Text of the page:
While the death toll from Middle East respiratory syndrome coronavirus (MERS-CoV) is now into the 70s, the situation is better than some feared, with the Hajj pilgrimage passing without incident. Drug combinations have had limited success against the virus though, prompting researchers to push ahead with development of vaccines.
New York Blood Center's (NYBC) Laboratory of Viral Immunology is among the organizations working on a vaccine against MERS-CoV. Its program received a boost this week when the U.S. National Institutes of Health (NIH) committed $400,000 to advance development of the vaccine. The grant will allow NYBC to accelerate its MERS-CoV program, which has so far identified the receptor-binding domain and major neutralizing epitope that will be used in development of a vaccine.
NYBC reached this stage by tapping into its experience of developing a vaccine during the severe acute respiratory syndrome (SARS) outbreak in 2003. SARS and MERS-CoV are both caused by viruses similar to coronaviruses found in bats. The animal reservoirs for MERS-CoV are still being confirmed, but bats and camels have both been linked to the disease. A MERS CoV-like virus has been found in camels, and some people who work with the animals have fallen ill.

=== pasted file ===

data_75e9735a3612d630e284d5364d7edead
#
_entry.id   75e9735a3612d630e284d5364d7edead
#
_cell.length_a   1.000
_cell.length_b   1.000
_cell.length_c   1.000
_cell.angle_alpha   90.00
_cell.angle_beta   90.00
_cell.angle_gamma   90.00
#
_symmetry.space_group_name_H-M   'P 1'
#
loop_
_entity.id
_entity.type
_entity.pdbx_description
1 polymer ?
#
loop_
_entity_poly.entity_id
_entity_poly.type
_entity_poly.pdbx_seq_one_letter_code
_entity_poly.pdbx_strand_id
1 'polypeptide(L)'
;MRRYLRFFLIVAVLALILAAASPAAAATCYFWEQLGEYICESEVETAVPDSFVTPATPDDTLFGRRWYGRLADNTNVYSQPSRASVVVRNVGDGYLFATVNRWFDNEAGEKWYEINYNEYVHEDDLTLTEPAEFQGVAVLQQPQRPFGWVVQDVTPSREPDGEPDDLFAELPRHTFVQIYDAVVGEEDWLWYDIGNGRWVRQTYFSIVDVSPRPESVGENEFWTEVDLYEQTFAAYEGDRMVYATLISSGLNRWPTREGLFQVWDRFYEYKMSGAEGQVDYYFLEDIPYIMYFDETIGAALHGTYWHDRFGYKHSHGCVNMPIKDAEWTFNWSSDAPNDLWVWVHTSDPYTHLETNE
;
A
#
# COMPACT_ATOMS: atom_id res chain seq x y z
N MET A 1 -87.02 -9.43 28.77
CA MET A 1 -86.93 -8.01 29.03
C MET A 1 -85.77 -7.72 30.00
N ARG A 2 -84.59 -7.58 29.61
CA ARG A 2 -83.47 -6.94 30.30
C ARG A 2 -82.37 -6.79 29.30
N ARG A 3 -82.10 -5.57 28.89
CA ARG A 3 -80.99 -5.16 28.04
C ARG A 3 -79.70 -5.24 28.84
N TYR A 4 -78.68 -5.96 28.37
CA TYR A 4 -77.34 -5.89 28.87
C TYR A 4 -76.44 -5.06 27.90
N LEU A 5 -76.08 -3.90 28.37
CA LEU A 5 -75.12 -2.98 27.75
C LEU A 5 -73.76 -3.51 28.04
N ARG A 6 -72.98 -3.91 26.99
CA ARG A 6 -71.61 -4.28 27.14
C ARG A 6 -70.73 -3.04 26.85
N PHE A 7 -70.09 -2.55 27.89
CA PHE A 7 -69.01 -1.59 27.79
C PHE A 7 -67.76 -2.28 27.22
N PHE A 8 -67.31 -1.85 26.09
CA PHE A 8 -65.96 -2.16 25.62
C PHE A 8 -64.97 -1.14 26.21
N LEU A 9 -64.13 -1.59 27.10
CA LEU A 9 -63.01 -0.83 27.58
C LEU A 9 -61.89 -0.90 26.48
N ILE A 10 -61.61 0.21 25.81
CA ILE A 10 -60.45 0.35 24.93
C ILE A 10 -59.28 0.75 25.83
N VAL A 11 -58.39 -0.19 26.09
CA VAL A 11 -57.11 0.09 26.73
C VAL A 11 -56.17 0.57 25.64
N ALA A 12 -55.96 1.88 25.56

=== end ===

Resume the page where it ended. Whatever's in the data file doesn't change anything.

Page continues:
Many of the cases have no link to animals, though. Work to understand how the virus spreads is progressing alongside research into treatments and preventative vaccines. In September a U.S. team presented data showing a combination of ribavirin and interferon was effective in monkeys, but the treatment has proven ineffective in humans. Physicians in Saudi Arabia gave the combination to 5 critically ill patients but none of them responded positively. All 5 patients died.
- read the NYBC press release
- here's the MERS-CoV latest